We have included AfL activities to support independence and skills development.
As you work through the website, there are links back to this page, so that you can choose the most appropriate form of AFL for the way you have chosen to use the activity and for your own pupils.
Effective feedback is the most useful and cost effective way to improve pupil learning. AfL is a teaching strategy to maximise pupil engagement with their own learning processes.
For effective AfL practices in Key Stage 3 classrooms in Northern Ireland, you might use:
- Green Pen for Growth (areas to work on) and Pink Pen for High Quality Features (tickled pink);
- What Went Well (WWW) / Even Better If (EBI);
- Two Stars and a Wish;
- Yellow Box – highlight one paragraph or section of a piece of work that you would like the pupil to revise in response to the feedback they have received;
- the Faults and Fixes table (see pupil resource below);
- sticky notes for your pupils to make their own record of their understanding or the depth of their learning – you can designate an area in the classroom for pupils to post specific details of what they are finding difficult (metacognition);
- passport out of class plenary activity – give pupils opportunities to write down the most important thing they have learned from the lesson;
- task-specific checklists for pupils to self-assess and then work with a partner to plan their next steps;
- an earlier piece of their own work written for character or setting and ask them to rewrite the piece so that they can apply their subsequent learning;
- PELT sheets (see pupil resource below); and
- opportunities to ask pupils to tweet feedback or learning points (feedback key learning from a lesson, activity or homework in 280 characters);
Useful AfL planning resources
You might find these resources helpful to plan AfL for your classes:
Pupil AfL resources
Critical friend questions by level
Assessment for Learning, peer assessment and self-evaluation are central to many of the activities in this resource. Pupils often have difficulty being critical in a constructive and impassionate way. The Critical friend questions by level resource includes suggested questions that your pupils can ask about their own and each other’s work. These question will stimulate quality responses, leading to sustained metacognition, critical thinking skills development, working with others, communication and self-management. You can tailor the questions to suit particular activities or teaching focuses, differentiating them further for your own pupils.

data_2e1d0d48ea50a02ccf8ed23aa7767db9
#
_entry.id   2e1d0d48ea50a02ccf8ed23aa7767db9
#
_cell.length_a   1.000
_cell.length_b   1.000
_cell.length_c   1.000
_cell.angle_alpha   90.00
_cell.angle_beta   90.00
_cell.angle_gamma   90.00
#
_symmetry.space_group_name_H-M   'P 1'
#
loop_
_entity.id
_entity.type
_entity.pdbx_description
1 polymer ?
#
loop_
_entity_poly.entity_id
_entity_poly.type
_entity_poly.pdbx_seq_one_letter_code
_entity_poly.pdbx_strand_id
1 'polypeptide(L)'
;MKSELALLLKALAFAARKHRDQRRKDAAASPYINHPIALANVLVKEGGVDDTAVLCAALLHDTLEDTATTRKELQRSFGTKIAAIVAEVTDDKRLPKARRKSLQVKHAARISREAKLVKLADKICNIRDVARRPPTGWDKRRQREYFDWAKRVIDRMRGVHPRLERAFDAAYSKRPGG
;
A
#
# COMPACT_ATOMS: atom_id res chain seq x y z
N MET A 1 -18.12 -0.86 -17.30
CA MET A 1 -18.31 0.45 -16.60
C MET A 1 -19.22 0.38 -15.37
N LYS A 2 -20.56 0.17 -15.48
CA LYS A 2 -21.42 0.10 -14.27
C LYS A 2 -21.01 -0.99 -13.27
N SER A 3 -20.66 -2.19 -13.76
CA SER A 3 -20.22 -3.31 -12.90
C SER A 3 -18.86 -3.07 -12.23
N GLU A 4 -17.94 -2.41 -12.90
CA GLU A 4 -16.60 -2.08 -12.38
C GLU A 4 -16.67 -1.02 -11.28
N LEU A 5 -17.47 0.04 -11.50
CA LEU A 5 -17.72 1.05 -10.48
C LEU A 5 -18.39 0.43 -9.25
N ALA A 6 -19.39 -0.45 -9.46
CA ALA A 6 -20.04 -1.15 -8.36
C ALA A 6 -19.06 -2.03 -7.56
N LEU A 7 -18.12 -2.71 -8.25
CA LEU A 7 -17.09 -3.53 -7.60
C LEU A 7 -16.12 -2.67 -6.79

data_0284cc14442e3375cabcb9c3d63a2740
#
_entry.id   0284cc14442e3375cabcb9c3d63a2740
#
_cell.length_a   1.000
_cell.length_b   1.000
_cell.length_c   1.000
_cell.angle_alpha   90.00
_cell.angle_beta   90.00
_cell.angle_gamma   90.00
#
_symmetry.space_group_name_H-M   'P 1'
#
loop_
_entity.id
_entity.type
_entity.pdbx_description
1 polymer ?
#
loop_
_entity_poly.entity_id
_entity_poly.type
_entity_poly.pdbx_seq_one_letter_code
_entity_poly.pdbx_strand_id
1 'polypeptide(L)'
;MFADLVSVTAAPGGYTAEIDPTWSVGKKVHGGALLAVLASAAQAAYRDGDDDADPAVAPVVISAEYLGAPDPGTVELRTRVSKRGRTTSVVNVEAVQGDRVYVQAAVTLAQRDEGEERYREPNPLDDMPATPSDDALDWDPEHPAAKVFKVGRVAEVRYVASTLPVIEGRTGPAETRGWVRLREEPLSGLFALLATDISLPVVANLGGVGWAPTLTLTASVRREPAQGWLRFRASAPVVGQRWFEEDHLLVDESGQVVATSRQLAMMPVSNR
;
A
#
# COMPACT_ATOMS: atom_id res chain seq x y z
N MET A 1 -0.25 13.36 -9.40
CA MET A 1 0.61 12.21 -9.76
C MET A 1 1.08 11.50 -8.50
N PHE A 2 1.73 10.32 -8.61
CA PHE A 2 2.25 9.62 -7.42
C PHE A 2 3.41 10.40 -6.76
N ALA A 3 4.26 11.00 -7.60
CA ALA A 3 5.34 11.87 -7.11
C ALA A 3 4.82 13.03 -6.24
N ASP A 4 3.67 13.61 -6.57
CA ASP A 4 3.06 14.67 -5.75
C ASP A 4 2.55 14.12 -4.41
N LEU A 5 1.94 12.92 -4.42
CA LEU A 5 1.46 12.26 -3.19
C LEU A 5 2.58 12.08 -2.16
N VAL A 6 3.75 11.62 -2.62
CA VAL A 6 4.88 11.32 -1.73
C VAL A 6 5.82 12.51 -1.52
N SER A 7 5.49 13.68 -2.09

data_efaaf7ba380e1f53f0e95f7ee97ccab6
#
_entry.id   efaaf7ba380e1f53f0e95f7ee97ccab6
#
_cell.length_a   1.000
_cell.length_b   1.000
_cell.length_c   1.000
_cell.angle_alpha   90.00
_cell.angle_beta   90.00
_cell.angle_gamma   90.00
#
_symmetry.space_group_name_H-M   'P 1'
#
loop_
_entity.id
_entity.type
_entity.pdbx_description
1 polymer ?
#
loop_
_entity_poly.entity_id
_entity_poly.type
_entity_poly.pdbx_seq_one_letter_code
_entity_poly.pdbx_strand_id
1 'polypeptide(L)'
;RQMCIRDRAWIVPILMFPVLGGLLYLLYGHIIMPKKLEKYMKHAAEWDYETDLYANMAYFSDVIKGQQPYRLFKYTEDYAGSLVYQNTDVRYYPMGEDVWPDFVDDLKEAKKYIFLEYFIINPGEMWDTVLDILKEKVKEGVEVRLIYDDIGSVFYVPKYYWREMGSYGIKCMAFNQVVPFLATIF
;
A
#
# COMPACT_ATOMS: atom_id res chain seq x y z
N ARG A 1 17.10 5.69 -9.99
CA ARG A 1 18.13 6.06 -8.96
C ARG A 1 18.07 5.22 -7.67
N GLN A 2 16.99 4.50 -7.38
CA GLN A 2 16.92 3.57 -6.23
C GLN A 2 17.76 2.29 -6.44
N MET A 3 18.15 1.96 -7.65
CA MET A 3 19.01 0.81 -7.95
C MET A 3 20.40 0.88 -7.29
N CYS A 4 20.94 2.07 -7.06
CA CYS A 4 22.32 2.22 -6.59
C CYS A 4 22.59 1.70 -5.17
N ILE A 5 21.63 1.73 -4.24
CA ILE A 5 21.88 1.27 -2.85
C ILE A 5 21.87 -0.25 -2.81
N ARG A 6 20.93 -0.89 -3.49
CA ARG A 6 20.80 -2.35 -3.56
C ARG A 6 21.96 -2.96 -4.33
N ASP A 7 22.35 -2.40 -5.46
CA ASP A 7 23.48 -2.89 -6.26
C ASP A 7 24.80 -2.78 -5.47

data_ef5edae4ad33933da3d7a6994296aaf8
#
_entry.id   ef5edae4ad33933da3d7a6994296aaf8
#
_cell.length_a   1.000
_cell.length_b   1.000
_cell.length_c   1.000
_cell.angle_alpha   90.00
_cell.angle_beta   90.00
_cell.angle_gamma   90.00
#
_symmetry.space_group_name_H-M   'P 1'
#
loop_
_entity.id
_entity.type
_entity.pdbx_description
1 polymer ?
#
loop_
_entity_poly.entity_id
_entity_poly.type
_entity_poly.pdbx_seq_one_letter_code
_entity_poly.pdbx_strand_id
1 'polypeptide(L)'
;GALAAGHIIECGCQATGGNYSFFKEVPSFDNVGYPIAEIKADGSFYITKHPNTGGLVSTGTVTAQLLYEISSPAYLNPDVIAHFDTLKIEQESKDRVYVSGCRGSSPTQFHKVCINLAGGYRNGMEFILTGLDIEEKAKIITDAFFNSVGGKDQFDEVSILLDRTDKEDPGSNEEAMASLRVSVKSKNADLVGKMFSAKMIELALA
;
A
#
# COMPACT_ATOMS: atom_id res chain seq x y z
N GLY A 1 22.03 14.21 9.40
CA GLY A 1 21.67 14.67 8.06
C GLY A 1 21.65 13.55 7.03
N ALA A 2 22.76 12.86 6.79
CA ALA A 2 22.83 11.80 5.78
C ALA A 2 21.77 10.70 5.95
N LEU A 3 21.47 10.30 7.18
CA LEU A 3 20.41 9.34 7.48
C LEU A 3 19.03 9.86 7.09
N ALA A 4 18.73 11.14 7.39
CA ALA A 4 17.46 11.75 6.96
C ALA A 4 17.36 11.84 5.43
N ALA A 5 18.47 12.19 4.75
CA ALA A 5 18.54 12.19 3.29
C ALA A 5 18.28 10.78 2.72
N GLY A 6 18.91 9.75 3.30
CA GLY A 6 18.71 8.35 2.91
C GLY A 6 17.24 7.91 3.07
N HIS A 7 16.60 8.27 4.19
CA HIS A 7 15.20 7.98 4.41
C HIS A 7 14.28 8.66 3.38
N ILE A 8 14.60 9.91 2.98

Task specific checklists
These checklists can be edited to help direct pupil self and peer evaluation, helping pupils to look for the correct features in their own and each other’s work. You can edit the documents for other types of tasks:
- Evaluating talk in presentation;
- Group discussion self-assessment;
- Peer-assessment writing checklist; and
- Ask your pupils to swap answers with the person next to them. Then encourage them to analyse the work using
Self or peer-assessment for personal writing.
Faults and fixes
This Fault and Fixes worksheet could be used for peer/self-assessment of individual pieces of work or could be used as a follow up on whole class feedback on a set of work.
Individual feedback: Pupils can write advice for themselves or others and it could be displayed in the classroom.
Whole class feedback: The teacher makes a composite list of errors from a set of work giving feedback on all the mistakes to the whole class. Pupils then review their own work and choose five of the issues teacher has highlighted and complete the worksheet, identifying possible approaches to address their own areas for improvement.
The PELT template is a tool to measure progress against specific identified targets. It is especially useful for developing self-management skills.
Upcycle your writing!
As an AfL activity, ask your pupils to identify the words they could upgrade in their own and each other’s work.
Using a piece of writing your pupils have done recently, ask them to re-read their own work or the work of one of their classmates. Pupils should underline the words that could possibly be upgraded to either be more precise, or have more impact on the reader. Pupils should use a dictionary or thesaurus to help find suitable alternatives.
Remember that too many impact words makes the wrong sort of impact!